I very nearly walked down the aisle to Crazy In Love. The record came out shortly after my 18th birthday, and for the whole of my twenties, it defined everything I wanted from a relationship – a love where together, you’re both bigger than the sum of your parts.
“The way that you know what I thought I knew, It's the beat my heart skips when I'm with you.” As soon as I heard those lines, I absorbed them, etching them within my heart like the writing on a stick of rock. And almost ten years later, when Beyoncé dropped her surprise, self-titled album just before Christmas 2013, I listened to Drunk In Love with my husband while silently thanking Beyoncé for putting me on the path that led to him, and for showing me how to recognise positive, powerful love and refusing to accept anything that felt less than life-definingly lovely.
So for entirely selfish reasons, her new album, Lemonade, has broken me. Beyoncé has always seemed superhuman, and I thought her love was too. Interpreting her music, I believed she was the only woman alive who could forge her own fairytales, who could future-proof herself against any unhappy endings. I thought she knew every single secret about relationships, but it sounds as though in reality, she knows what it’s like to have secrets kept from her. I’ve been staring at a breathtakingly beautiful woman on magazine covers, seeing pictures of her perfect family, thinking that she is one of the greatest talents of our age, and has everything she demands and deserves. But Beyoncé’s fame doesn’t protect her from pain any more than an Instagram filter can protect the rest of us from getting spots. Lemonade is about heartbreak, infidelity, lies and vulnerability. It’s about anger and suffering. It’s like a sonic novel about how love and relationships can be desperately difficult. If Henry James were alive, he would be desperate to put his name to it.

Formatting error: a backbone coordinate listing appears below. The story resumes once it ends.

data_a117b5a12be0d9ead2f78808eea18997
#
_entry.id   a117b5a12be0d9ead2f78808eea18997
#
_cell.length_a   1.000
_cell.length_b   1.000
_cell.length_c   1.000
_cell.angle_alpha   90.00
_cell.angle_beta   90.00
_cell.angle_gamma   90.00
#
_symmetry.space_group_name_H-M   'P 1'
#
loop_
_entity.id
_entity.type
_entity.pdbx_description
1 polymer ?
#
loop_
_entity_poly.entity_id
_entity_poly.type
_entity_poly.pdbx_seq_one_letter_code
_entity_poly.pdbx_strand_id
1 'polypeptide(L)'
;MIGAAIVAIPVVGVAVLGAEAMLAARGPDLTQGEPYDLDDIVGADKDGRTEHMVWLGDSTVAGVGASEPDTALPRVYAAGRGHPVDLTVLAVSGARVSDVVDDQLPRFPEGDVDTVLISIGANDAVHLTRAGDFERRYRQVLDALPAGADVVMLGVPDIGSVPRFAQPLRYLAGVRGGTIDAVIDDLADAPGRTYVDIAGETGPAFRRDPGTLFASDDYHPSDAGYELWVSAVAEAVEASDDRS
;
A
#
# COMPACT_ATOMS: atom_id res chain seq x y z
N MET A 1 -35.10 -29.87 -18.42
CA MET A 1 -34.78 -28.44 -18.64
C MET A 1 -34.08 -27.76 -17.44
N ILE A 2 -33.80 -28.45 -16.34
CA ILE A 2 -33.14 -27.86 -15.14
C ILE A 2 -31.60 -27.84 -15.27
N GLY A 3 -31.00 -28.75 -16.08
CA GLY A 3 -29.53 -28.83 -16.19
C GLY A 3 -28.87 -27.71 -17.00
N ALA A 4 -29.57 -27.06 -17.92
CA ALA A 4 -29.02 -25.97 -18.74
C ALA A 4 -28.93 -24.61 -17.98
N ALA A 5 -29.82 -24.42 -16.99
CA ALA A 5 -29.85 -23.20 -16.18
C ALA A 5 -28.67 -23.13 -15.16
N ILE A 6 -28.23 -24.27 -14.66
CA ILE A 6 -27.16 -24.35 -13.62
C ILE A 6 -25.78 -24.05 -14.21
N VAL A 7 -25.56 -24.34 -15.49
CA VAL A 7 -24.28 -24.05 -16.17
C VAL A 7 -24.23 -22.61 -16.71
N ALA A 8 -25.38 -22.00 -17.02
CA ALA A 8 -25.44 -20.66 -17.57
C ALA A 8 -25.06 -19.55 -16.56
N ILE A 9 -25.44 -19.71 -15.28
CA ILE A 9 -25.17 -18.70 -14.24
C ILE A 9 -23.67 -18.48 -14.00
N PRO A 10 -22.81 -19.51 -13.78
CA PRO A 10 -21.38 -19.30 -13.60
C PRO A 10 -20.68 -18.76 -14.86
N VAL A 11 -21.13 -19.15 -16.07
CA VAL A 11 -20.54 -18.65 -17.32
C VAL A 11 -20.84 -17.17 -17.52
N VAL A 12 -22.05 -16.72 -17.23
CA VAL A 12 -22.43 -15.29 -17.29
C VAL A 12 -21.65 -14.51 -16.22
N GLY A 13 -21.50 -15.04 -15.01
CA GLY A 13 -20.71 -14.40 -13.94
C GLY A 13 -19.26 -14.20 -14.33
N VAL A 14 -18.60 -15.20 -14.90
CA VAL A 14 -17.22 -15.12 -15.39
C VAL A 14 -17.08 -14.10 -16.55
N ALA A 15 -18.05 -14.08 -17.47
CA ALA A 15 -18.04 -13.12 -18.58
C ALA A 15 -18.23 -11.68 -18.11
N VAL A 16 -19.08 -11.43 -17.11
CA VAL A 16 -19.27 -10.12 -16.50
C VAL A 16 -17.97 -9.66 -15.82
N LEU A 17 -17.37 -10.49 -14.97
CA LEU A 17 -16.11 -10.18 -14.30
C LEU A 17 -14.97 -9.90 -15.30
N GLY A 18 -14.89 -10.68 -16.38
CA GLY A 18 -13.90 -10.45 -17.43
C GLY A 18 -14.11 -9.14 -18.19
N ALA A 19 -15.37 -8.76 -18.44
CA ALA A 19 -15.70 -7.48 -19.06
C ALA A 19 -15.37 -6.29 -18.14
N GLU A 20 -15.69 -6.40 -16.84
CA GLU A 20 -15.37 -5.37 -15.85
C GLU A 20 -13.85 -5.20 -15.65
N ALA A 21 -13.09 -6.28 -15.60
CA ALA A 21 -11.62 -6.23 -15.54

With the best will in the world, the huge fan reaction to Lemonade has been a little bit Us Weekly. For years, we’ve been desperate for intel about Beyoncé’s relationship with Jay Z, but the Knowles-Carter household is a very private one. Periodically we see a picture of Blue Ivy, a social media post, Bey and Jay at the Presidential Inauguration. We know they have been a couple for more than a decade, and we’ve heard occasional rumbles and rumours that something isn’t right. When Beyoncé’s sister Solange attacked Jay in a lift, the story made international headlines for days afterwards, but Beyoncé did not comment about the incident. Yet we’re so enmeshed in gossip culture that we believe we’re entitled to answers, and we’re looking to Lemonade to provide them. What exactly did Jay Z do? Who is “Becky with the good hair”?
Beyoncé is exploring the ways in which pain can shock and centre us. Sometimes our own relationships can overshadow us, and it’s vital that we separate ourselves in order to survive